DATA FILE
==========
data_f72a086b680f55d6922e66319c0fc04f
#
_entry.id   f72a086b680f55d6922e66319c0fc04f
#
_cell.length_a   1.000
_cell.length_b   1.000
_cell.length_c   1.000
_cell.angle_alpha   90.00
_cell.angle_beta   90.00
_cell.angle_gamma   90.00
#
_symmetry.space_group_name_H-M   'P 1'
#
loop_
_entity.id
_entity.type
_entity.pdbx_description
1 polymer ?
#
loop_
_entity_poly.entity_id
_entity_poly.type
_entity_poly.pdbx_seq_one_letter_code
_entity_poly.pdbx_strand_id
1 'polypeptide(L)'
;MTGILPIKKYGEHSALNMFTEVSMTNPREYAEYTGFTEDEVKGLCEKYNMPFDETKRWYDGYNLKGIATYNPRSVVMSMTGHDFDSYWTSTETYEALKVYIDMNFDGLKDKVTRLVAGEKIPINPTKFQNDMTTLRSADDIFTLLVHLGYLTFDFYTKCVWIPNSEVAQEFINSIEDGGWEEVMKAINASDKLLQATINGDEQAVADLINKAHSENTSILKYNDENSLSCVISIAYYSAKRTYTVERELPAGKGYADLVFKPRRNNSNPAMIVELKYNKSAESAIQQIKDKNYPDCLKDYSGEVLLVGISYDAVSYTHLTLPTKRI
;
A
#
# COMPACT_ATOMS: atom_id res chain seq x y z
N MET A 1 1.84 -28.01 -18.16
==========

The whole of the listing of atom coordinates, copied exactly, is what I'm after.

data_f72a086b680f55d6922e66319c0fc04f
#
_entry.id   f72a086b680f55d6922e66319c0fc04f
#
_cell.length_a   1.000
_cell.length_b   1.000
_cell.length_c   1.000
_cell.angle_alpha   90.00
_cell.angle_beta   90.00
_cell.angle_gamma   90.00
#
_symmetry.space_group_name_H-M   'P 1'
#
loop_
_entity.id
_entity.type
_entity.pdbx_description
1 polymer ?
#
loop_
_entity_poly.entity_id
_entity_poly.type
_entity_poly.pdbx_seq_one_letter_code
_entity_poly.pdbx_strand_id
1 'polypeptide(L)'
;MTGILPIKKYGEHSALNMFTEVSMTNPREYAEYTGFTEDEVKGLCEKYNMPFDETKRWYDGYNLKGIATYNPRSVVMSMTGHDFDSYWTSTETYEALKVYIDMNFDGLKDKVTRLVAGEKIPINPTKFQNDMTTLRSADDIFTLLVHLGYLTFDFYTKCVWIPNSEVAQEFINSIEDGGWEEVMKAINASDKLLQATINGDEQAVADLINKAHSENTSILKYNDENSLSCVISIAYYSAKRTYTVERELPAGKGYADLVFKPRRNNSNPAMIVELKYNKSAESAIQQIKDKNYPDCLKDYSGEVLLVGISYDAVSYTHLTLPTKRI
;
A
#
# COMPACT_ATOMS: atom_id res chain seq x y z
N MET A 1 1.84 -28.01 -18.16